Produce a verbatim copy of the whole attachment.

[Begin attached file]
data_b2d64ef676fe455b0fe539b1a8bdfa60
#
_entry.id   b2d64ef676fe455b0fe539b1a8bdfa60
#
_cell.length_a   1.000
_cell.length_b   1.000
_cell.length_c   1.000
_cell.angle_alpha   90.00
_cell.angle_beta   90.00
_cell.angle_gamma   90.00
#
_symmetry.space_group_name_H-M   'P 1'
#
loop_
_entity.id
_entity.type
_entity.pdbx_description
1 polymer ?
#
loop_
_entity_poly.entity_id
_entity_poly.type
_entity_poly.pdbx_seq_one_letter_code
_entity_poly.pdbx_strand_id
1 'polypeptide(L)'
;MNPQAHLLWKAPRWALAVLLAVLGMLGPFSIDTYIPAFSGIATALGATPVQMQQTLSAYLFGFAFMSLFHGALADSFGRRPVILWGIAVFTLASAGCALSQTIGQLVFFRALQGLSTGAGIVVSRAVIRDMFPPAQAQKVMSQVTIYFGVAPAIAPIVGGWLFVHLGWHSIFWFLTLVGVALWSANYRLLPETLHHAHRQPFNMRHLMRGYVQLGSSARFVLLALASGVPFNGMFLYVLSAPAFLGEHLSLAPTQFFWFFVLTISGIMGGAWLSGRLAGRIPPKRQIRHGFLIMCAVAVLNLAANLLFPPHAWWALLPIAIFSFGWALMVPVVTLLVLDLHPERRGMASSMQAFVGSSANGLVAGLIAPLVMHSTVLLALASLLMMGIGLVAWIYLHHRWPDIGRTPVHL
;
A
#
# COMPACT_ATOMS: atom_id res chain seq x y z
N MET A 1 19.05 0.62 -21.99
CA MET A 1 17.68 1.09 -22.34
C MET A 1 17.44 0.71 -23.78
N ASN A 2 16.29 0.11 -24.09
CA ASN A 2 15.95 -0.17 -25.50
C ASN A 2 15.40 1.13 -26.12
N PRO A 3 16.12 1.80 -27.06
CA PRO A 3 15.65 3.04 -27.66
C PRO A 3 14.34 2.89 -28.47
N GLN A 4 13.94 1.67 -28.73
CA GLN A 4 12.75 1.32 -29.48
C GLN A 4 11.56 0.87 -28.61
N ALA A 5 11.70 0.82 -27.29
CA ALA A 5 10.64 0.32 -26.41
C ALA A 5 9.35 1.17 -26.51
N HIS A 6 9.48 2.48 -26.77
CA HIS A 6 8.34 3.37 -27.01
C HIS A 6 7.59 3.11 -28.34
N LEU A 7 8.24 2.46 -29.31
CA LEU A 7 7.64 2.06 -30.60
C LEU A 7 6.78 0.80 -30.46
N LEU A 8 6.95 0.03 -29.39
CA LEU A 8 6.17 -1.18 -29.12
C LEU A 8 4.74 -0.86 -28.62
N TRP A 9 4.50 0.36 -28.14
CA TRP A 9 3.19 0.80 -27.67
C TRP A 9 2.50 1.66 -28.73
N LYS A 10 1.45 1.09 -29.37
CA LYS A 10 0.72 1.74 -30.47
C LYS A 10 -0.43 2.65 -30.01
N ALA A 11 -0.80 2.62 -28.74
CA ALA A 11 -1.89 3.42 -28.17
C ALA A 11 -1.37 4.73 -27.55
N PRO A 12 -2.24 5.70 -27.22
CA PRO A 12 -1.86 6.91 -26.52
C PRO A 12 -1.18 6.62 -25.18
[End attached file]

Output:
data_b2d64ef676fe455b0fe539b1a8bdfa60
#
_entry.id   b2d64ef676fe455b0fe539b1a8bdfa60
#
_cell.length_a   1.000
_cell.length_b   1.000
_cell.length_c   1.000
_cell.angle_alpha   90.00
_cell.angle_beta   90.00
_cell.angle_gamma   90.00
#
_symmetry.space_group_name_H-M   'P 1'
#
loop_
_entity.id
_entity.type
_entity.pdbx_description
1 polymer ?
#
loop_
_entity_poly.entity_id
_entity_poly.type
_entity_poly.pdbx_seq_one_letter_code
_entity_poly.pdbx_strand_id
1 'polypeptide(L)'
;MNPQAHLLWKAPRWALAVLLAVLGMLGPFSIDTYIPAFSGIATALGATPVQMQQTLSAYLFGFAFMSLFHGALADSFGRRPVILWGIAVFTLASAGCALSQTIGQLVFFRALQGLSTGAGIVVSRAVIRDMFPPAQAQKVMSQVTIYFGVAPAIAPIVGGWLFVHLGWHSIFWFLTLVGVALWSANYRLLPETLHHAHRQPFNMRHLMRGYVQLGSSARFVLLALASGVPFNGMFLYVLSAPAFLGEHLSLAPTQFFWFFVLTISGIMGGAWLSGRLAGRIPPKRQIRHGFLIMCAVAVLNLAANLLFPPHAWWALLPIAIFSFGWALMVPVVTLLVLDLHPERRGMASSMQAFVGSSANGLVAGLIAPLVMHSTVLLALASLLMMGIGLVAWIYLHHRWPDIGRTPVHL
;
A
#
# COMPACT_ATOMS: atom_id res chain seq x y z
N MET A 1 19.05 0.62 -21.99
CA MET A 1 17.68 1.09 -22.34
C MET A 1 17.44 0.71 -23.78
N ASN A 2 16.29 0.11 -24.09
CA ASN A 2 15.95 -0.17 -25.50
C ASN A 2 15.40 1.13 -26.12
N PRO A 3 16.12 1.80 -27.06
CA PRO A 3 15.65 3.04 -27.66
C PRO A 3 14.34 2.89 -28.47
N GLN A 4 13.94 1.67 -28.73
CA GLN A 4 12.75 1.32 -29.48
C GLN A 4 11.56 0.87 -28.61
N ALA A 5 11.70 0.82 -27.29
CA ALA A 5 10.64 0.32 -26.41
C ALA A 5 9.35 1.17 -26.51
N HIS A 6 9.48 2.48 -26.77
CA HIS A 6 8.34 3.37 -27.01
C HIS A 6 7.59 3.11 -28.34
N LEU A 7 8.24 2.46 -29.31
CA LEU A 7 7.64 2.06 -30.60
C LEU A 7 6.78 0.80 -30.46
N LEU A 8 6.95 0.03 -29.39
CA LEU A 8 6.17 -1.18 -29.12
C LEU A 8 4.74 -0.86 -28.62
N TRP A 9 4.50 0.36 -28.14
CA TRP A 9 3.19 0.80 -27.67
C TRP A 9 2.50 1.66 -28.73
N LYS A 10 1.45 1.09 -29.37
CA LYS A 10 0.72 1.74 -30.47
C LYS A 10 -0.43 2.65 -30.01
N ALA A 11 -0.80 2.62 -28.74
CA ALA A 11 -1.89 3.42 -28.17
C ALA A 11 -1.37 4.73 -27.55
N PRO A 12 -2.24 5.70 -27.22
CA PRO A 12 -1.86 6.91 -26.52
C PRO A 12 -1.18 6.62 -25.18